By Daniel Hautzinger

Otto-Peter-180x200“Honestly, I’ve only heard this piece played very badly,” Cleveland Orchestra first associate concertmaster Peter Otto said of Haydn’s first violin concerto. Otto will perform the work with The Cleveland Orchestra under Jeffrey Kahane at Blossom Music Center on August 10. “Most often, a very old-fashioned, heavily edited version is played, even by people today. I have the critical edition, so there are a lot of different notes and different rhythms. Playing it from the bare bones text makes it sound like a completely different piece.”

So if you’ve heard this concerto before and dismissed it (“the first movement is often played by ten year-olds,” Otto said), the Blossom concert might be a good time for a reappraisal. “It’s fun for me to bring out the quirkiness of Haydn,” Otto said in a recent phone conversation. “His personality really does come through in the concerto. It’s very inventive, very unexpected. You have to be nimble, both technically and mentally, because it has a lot of humor and quick shifts.”

The piece will sound new not only because of the unedited edition, but it also may feature some previously unheard music. “I’m trying to write my own cadenza, but I can’t promise that,” he said, laughing. “I have a backup in case.”

Otto, who has a special affinity for Haydn and Mozart, was born in Germany, lived in the United States for a few years, and then moved back to Germany, where he lived until he attended Juilliard for graduate school. “Haydn’s music is very articulated, like German, so you have to be very clear and crisp and focused on the correct articulation.” That affinity is even the reason he is now a musician. “When I was a baby, Mozart violin concertos were apparently the only thing that stopped me from crying. That’s why I play the violin.”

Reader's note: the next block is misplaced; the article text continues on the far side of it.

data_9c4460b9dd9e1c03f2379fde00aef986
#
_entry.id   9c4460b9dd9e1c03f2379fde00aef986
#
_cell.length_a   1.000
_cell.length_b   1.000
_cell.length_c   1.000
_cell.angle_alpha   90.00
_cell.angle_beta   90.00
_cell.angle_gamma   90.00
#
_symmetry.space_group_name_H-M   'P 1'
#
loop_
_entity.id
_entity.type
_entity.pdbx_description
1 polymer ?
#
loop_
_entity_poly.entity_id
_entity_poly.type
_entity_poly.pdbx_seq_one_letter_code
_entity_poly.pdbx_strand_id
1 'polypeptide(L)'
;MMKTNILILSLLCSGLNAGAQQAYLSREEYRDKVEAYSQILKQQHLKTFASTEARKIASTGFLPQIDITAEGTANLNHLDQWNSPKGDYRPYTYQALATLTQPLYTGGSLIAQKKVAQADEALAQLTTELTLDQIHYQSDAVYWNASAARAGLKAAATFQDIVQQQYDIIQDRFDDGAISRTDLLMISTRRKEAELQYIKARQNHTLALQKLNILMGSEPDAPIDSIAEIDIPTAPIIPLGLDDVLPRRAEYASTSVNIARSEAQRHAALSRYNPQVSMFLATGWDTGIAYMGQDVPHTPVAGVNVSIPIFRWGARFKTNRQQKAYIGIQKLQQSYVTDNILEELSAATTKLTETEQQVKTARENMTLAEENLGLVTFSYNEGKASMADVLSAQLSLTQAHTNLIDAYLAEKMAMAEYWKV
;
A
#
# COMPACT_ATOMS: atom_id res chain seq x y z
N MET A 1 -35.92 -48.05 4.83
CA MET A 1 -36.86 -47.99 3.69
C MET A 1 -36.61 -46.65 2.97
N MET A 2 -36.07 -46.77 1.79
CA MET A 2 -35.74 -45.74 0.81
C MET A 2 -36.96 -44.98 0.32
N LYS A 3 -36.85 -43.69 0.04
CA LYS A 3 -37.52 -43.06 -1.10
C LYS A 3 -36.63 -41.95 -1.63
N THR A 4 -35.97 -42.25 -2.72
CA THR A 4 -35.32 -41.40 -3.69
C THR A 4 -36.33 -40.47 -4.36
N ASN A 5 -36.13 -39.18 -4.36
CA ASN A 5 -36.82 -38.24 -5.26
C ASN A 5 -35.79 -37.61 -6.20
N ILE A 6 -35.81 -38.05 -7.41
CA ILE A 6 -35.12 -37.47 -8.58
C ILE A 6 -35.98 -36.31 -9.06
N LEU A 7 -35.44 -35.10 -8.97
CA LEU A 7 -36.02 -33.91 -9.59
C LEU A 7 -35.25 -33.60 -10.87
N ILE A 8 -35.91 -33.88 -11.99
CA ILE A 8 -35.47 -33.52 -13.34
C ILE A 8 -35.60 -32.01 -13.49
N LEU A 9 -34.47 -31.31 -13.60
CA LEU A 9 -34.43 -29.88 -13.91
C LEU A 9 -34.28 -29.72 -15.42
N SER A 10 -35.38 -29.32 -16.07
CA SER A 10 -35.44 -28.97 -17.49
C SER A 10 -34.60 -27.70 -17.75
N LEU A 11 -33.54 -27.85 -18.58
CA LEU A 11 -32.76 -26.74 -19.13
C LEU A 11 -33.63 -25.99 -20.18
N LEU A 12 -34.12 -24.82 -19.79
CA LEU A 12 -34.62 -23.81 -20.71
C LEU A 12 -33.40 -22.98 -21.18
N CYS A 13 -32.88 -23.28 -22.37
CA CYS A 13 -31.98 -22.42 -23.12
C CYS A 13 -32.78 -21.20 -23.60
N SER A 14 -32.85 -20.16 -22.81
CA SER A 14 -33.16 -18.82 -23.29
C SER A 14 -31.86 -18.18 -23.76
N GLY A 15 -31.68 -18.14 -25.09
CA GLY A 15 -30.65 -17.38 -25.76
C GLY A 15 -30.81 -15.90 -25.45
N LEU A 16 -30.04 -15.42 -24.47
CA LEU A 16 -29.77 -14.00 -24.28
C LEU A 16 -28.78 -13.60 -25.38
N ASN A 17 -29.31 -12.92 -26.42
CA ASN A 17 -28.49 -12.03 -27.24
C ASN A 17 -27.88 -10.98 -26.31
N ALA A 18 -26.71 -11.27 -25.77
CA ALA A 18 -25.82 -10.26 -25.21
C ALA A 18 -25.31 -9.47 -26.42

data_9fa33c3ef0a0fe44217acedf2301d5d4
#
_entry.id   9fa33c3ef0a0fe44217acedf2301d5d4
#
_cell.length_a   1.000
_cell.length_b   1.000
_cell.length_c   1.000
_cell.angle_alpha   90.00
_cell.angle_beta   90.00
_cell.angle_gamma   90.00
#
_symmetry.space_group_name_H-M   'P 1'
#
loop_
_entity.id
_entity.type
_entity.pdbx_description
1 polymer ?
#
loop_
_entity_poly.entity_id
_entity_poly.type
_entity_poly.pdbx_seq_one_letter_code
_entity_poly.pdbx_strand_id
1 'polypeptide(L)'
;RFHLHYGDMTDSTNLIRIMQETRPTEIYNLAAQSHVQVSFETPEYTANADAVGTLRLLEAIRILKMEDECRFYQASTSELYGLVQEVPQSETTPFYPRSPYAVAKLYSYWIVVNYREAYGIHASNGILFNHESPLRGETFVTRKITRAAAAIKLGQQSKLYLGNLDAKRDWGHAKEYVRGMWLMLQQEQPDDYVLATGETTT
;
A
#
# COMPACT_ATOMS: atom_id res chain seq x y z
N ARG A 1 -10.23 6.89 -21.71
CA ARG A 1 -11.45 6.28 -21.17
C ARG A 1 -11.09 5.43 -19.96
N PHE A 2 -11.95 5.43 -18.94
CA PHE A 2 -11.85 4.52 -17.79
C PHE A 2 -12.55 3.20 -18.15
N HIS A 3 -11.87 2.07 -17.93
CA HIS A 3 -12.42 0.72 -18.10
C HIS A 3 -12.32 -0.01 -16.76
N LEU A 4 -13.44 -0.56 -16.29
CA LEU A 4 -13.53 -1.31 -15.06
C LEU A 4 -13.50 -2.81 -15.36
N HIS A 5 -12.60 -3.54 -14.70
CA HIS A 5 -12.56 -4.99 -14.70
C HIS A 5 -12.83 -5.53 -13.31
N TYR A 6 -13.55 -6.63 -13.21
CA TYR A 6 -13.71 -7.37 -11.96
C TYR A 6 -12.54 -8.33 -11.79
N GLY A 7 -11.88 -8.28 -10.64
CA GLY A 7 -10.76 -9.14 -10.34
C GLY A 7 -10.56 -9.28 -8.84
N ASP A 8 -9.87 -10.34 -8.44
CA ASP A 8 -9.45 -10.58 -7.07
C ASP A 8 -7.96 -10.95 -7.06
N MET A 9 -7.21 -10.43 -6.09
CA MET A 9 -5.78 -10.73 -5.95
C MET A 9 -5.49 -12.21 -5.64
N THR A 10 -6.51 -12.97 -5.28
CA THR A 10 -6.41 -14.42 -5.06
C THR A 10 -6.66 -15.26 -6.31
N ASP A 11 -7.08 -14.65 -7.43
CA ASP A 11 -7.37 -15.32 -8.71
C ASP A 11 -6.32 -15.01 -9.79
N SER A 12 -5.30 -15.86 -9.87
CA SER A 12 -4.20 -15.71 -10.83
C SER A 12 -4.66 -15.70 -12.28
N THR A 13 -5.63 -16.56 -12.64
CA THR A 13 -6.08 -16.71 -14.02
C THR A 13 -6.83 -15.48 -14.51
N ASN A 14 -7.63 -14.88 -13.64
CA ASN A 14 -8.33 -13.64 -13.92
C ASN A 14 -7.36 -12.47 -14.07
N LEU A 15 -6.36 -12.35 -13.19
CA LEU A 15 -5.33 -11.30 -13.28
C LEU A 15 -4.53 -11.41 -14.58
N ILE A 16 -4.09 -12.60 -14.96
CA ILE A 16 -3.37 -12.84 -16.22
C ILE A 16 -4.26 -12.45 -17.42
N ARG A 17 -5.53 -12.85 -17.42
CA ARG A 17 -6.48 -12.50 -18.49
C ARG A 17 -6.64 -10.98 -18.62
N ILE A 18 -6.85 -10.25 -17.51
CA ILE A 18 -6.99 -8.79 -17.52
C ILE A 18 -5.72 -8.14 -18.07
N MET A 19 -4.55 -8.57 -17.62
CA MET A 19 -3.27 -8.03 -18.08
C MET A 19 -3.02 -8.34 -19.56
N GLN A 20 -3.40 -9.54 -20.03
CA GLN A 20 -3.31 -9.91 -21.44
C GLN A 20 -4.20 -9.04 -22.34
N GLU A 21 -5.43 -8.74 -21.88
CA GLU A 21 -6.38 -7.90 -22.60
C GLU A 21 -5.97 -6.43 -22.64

Performing solos with The Cleveland Orchestra is nothing unusual for Otto, who is often required to play extensive solos when he is concertmaster. “Both the solos and concertos have their challenges. Playing concertmaster solos can sometimes be more stressful for me,” he said as he chuckled ruefully. “You’re expected to lead the section, and then suddenly after playing in the section for half an hour you have to come out of the texture and be a soloist. You have all this sound around you, then everybody drops in volume because the violin is this squeaky little mouse, and it’s just you.”

But both concertos and concertmaster solos entail nerve-racking first rehearsals. “You can practice it in your room until the cows come home, but my nerves stand on end in the first rehearsal because I haven’t tried it out yet with the group. It’s a work in progress and you just have to get through it. You don’t have anything to evaluate until you rehearse with the orchestra.”

Evaluating a performance must be important to Otto, for he has an analytic mind. His biography states that he is interested in the “intersection of music, philosophy and mathematics,” though he doesn’t have formal training in the latter two. “I really enjoy intellectual music where you have to bring something to it as a listener,” he explained. “For instance in the music of Pierre Boulez, or even in Bach, there’s the whole numerology aspect. There’s a beauty in having to really figure something out before you play it. I can spend hours and hours and weeks and weeks just trying to figure it out. I love that stuff. I can get a little bit too obsessive about it because in the end you just have to practice.”

The August 10 concert also includes Stravinsky’s Suite from Pulcinella and Mendelssohn’s Music from a Midsummer Night’s Dream and Fourth Symphony.

Photo by Roger Mastroianni.

Published on August 5, 2014.

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